posted by aramaic at 9:19 PM on December 9, 2005


I heard that a general once forced everyone to change their banknotes to ones with multiples of 9 on them, because his astrologist told him that 9 was his lucky number. Since everyone had so much trouble doing the math, the project was cancelled.
posted by Protocols of the Elders of Awesome at 12:07 AM on December 10, 2005


The mafia that runs the Burmese theater state tries to legitimize, and make potent, their rule by doing things that look very illogical to us, but are supposed to resonate with the Theraveda Buddhist cultures in that country. They present themselves as modern heirs to a pre-colonial Burman classical royalty that once ruled in the region.

It wouldn't seem strange to the traditional Burmese to consult with monks, spirit-mediums, astrologers, or geomancers when making important decisions. Traditionally Burmese consult the Sada (a sort of horoscope) when they sense a major change/disruption brewing (kind of like "a glitch in the matrix"). The orthodox Theravada Buddhist theories of causation are fundamentally different than (most of) ours. They have a complex view of events, that includes all sorts of personally knowable cosmic and geographic influences, bounded ultimately by Karma.

[I'm studying for my ANTH315 SE ASIA final exam this weekend.]
posted by laptop_lizard at 12:21 AM on December 10, 2005


Thanks, laptop_lizard, it's nice to hear from somebody who actually knows stuff. Tell me, do they call it Burma or Myanmar in your class? (It amazes me how many people unthinkingly bow to the wishes of the thugs who run the place and call it Myanmar, even "correcting" people who use the "old" name, which is not only the normal English name of the country but is favored by dissidents like Aung San Suu Kyi.)
posted by languagehat at 6:06 AM on December 10, 2005


I think we're also missing important functional aspects of power and control that the junta may be putting into use. For example, locating a repressive military government in a large city exposes them to the possibility of collective civil action. If they occupy a semi-urban compound at the geographic core of the country, they can in theory move towards a panoptic model without risking effective civilian uprising. Though the terrain be difficult, they control the roads, and that's all you really, really need. Haven't a fair number of less crazy leadership cadres sought to move administration to a more central geographical location in their country, sometimes even building a new city to do so? Brasilia comes to mind immediately. Heck, isn't Washington DC technically such an iteration? The difference here is that they're making it a military compound because they're a military junta.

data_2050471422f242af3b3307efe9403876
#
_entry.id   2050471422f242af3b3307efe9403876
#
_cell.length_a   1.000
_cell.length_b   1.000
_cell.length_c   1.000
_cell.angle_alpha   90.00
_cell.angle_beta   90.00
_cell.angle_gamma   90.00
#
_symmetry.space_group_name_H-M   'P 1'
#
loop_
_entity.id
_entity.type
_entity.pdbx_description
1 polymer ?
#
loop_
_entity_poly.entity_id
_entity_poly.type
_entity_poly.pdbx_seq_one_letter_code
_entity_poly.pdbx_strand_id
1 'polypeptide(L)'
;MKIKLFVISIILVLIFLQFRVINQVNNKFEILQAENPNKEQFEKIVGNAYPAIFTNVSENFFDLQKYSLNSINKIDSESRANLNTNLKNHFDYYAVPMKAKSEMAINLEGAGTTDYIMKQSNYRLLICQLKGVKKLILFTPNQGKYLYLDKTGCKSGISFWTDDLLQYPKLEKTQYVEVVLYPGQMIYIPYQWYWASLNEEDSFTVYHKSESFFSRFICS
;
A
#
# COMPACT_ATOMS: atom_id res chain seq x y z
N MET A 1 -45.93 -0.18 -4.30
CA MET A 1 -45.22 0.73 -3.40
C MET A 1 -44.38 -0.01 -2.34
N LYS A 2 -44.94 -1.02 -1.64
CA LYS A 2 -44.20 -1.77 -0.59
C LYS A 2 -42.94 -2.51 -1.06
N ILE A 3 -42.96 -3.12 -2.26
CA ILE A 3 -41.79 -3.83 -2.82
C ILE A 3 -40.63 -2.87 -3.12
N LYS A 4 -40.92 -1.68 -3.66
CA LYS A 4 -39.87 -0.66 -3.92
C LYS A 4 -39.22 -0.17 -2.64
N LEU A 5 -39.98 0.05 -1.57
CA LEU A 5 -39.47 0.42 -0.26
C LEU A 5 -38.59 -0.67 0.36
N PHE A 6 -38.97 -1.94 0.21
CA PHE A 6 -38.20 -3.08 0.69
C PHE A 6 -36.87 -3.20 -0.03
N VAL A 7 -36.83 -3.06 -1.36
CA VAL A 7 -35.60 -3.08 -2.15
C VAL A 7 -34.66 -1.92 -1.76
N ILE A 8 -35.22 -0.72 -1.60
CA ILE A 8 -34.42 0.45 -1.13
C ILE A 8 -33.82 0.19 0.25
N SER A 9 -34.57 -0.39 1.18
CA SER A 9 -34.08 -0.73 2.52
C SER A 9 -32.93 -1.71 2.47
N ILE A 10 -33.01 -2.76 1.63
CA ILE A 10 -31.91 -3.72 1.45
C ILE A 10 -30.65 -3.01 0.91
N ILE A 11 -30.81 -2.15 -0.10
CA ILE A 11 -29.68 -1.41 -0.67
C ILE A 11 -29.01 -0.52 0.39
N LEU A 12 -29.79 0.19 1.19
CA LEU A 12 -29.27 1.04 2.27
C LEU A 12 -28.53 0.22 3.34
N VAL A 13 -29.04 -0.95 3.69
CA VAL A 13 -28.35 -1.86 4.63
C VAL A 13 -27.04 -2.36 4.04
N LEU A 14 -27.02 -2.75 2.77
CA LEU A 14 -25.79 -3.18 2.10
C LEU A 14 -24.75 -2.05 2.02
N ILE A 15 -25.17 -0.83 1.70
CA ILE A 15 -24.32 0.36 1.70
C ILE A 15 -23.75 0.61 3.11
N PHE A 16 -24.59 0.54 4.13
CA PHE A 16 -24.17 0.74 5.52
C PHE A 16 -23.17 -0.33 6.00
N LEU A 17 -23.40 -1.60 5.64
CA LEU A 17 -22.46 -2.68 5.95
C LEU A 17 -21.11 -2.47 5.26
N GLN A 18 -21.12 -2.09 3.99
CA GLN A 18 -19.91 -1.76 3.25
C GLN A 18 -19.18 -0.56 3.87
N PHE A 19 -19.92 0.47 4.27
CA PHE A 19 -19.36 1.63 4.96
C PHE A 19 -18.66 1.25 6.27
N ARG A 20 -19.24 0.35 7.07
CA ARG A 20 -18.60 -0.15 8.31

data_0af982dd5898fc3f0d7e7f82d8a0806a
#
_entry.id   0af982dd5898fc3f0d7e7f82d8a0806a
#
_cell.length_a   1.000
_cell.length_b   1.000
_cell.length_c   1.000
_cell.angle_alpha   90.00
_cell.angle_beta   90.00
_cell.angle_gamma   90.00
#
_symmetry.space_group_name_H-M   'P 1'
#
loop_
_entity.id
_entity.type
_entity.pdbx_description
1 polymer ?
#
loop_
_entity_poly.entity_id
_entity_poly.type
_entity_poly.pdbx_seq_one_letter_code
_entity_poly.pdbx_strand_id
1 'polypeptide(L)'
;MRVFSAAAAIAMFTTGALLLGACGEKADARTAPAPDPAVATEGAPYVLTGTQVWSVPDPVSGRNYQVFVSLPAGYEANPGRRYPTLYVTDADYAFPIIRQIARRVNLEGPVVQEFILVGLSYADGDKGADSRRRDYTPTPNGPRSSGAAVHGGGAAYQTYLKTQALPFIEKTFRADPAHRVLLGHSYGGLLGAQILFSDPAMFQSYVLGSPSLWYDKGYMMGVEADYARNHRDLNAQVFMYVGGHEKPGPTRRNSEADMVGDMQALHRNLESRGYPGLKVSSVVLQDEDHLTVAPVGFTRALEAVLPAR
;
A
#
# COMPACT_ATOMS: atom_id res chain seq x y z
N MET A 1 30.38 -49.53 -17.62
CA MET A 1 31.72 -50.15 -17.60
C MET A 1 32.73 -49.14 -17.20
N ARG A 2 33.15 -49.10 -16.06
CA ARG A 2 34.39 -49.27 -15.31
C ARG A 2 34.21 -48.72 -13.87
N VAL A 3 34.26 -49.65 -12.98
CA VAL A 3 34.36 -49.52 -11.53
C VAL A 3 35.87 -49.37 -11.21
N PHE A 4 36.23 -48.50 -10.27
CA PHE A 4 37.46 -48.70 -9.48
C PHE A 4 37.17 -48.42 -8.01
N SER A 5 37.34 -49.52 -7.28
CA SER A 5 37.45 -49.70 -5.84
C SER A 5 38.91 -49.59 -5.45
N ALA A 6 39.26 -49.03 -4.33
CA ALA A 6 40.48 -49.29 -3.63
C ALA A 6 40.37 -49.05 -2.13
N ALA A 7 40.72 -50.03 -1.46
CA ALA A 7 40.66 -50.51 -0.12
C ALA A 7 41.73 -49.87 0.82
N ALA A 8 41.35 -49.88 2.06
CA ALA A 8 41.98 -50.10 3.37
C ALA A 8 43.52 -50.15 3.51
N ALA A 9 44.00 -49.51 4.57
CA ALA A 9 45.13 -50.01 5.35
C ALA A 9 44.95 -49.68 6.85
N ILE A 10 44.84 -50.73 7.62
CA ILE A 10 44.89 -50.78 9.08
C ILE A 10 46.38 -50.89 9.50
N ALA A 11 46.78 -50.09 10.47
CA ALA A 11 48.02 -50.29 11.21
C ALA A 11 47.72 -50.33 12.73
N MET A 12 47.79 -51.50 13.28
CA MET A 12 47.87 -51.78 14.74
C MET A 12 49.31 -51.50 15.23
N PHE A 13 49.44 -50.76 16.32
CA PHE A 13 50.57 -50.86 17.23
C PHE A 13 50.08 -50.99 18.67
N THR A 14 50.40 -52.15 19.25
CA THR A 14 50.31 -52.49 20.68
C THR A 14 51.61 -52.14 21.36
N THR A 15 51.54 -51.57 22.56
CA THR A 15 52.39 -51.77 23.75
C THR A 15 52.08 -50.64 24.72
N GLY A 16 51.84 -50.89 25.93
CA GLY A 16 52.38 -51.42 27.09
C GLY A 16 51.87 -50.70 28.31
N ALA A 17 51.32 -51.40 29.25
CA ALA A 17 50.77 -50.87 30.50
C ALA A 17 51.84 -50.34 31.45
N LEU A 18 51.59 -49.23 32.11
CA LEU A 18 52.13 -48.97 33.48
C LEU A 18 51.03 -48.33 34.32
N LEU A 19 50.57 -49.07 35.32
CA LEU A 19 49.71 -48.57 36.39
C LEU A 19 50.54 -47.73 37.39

An aside: If anyone wants to get at a regional look at how geography shifted and "modernized" in a particularly Southeast Asian mould, Thongchai Winichakul's Siam Mapped is a very good and interesting read. Sure, it's Thailand, so it has its own political and social issues, but the cultural and geographical issues are not alien to Burma.
posted by trigonometry at 12:31 PM on December 10, 2005


laptop, language: what makes Burma so weird--or one of the things--is that there's a very strong blend of Islam, Buddhism, and a few stripes of Chinese ancestor worship, etc. So it's hard to say exactly where this particular set of superstitions come from. The captial city has a really hodge-podge collection of cultural intersections. Like speakeasy karaoke girl bars right next door to orthodox restaurants that don't serve beer or allow uncovered women. Also, people seem really hopped up.

It amazes me how many people unthinkingly bow to the wishes of the thugs who run the place and call it Myanma...


Yeah, the same unthinking people who refer to the American army as a guardian of the US people, rather than a subsidized corporate task force. Something about uniforms and office throws people off, languagehat. It blinds them.
posted by squirrel at 8:57 PM on December 10, 2005


Grace Under Pressure
posted by homunculus at 9:49 PM on December 10, 2005


Something about uniforms and office throws people off

Ain't it the truth?
posted by languagehat at 6:16 AM on December 11, 2005